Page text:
Teaching principles of peacemaking is based on three ideas: Awareness, choice, and action.

Much conflict stems from automatic, reactive behavior. We, as humans, are hard wired to protect our personal identities. Consequently, our brains generally interpret ambiguous social situations as attacks on our identity. Since this is a genetically endowed predisposition, we are not conscious of the automatic negative judgments we constantly make. As a result, conflicts can escalate quickly as we act and react to the social situation confronting us. Fortunately, we can take control of our automatic behaviors by exercising our consciousness. Awareness is the process of bringing information from our pre-conscious to our conscious state so that we can re-evaluate it.

Awareness at the simplest level means being aware of how we are responding to conflict. Thus, awareness may start with a simple realization that we are in conflict with someone else. We can also become aware of our feelings and assess whether they are justified or appropriate. At the next level, awareness requires us to be sensitive to how the other person is responding to conflict. This is more difficult because it is an abstract process. We cannot actually know or experience what the other person is feeling, so we have to guess at it. Accurate guessing requires empathy, which is an untaught social skill. Empathic accuracy depends on the amount of awareness brought to the situation.

At a yet higher level of awareness, training and experience allows us to recognize typical conflict patterns. At this level, we understand not only what the conflict is about, but also how it started, the escalation processes it went through, and the potential range of outcomes available to the parties. This awareness level is analytical, objective, and detached. Professionals engaged in peacemaking master this level of awareness as part of their training.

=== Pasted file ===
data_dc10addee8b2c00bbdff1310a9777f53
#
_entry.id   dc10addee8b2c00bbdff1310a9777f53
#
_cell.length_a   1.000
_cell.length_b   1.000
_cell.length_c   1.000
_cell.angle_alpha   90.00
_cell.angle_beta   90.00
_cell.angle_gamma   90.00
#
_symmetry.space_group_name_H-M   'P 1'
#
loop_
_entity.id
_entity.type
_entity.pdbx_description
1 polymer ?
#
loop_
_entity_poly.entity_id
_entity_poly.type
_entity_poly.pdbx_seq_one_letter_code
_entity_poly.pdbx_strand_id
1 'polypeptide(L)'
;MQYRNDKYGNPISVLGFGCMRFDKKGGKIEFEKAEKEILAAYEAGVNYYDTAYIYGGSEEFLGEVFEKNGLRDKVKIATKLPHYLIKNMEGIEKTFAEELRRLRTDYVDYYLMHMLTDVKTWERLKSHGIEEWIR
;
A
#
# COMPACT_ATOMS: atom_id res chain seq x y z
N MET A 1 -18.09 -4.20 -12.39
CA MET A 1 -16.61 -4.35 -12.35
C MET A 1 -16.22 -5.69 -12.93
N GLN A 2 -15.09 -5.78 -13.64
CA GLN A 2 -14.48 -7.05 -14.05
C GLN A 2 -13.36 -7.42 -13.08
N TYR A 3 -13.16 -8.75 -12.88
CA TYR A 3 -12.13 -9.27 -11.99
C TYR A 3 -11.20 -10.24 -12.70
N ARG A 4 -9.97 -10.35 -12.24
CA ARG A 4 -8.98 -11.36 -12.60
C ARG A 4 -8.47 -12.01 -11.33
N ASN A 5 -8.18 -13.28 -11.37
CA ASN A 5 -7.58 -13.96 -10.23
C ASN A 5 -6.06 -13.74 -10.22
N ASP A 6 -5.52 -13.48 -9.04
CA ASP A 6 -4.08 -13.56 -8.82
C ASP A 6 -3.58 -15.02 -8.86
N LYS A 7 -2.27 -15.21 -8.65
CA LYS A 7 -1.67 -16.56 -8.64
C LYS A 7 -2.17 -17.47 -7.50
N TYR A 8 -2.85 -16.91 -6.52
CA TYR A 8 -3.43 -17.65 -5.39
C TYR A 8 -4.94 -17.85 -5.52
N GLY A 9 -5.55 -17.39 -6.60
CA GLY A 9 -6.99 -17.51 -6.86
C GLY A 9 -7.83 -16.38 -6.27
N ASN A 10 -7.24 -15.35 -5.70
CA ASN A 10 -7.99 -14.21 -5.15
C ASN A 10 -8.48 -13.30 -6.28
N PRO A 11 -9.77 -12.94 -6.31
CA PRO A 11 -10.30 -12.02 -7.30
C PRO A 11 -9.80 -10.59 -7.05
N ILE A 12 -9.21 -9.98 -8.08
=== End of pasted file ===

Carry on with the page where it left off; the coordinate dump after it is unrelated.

The first step in learning peacemaking, then, is to ask the question, "What is going on here?" Once we have awareness, we can see our choices.

The second idea to be taught in peacemaking is choice. As conscious beings, we have the unique ability to choose between alternatives and to project the effect of our choice into the future. This forward thinking ability is one of the unique characteristics of the human neo-cortex. Planning and projecting, along with symbolic communication, is a dominant distinction between humans and other animals.

In conflict, we always face choices. Usually, the choices boil down to escalating the conflict through confrontation, de-escalating the conflict through empathic communication, or avoiding the conflict. In Darwinian terms, we can choose to approach or defend. Our defensive choices are to flee, freeze, or fight. Because we are hard wired for self-protection, our default choice is to flee or fight. Thus, if we consciously choose to approach, we must override our default choice. This takes effort, which is why conflicts often persist. We find it easier to allow the default flee or fight choice to control than to expend the effort necessary to override it. The point in peacemaking training is that we do have a choice and are not locked into our evolutionary default mode. In peacemaking training, we consciously choose whether to approach or defend. Sometimes approaching is appropriate; sometimes defending is appropriate. The key is to make a deliberate choice rather than to be reactive.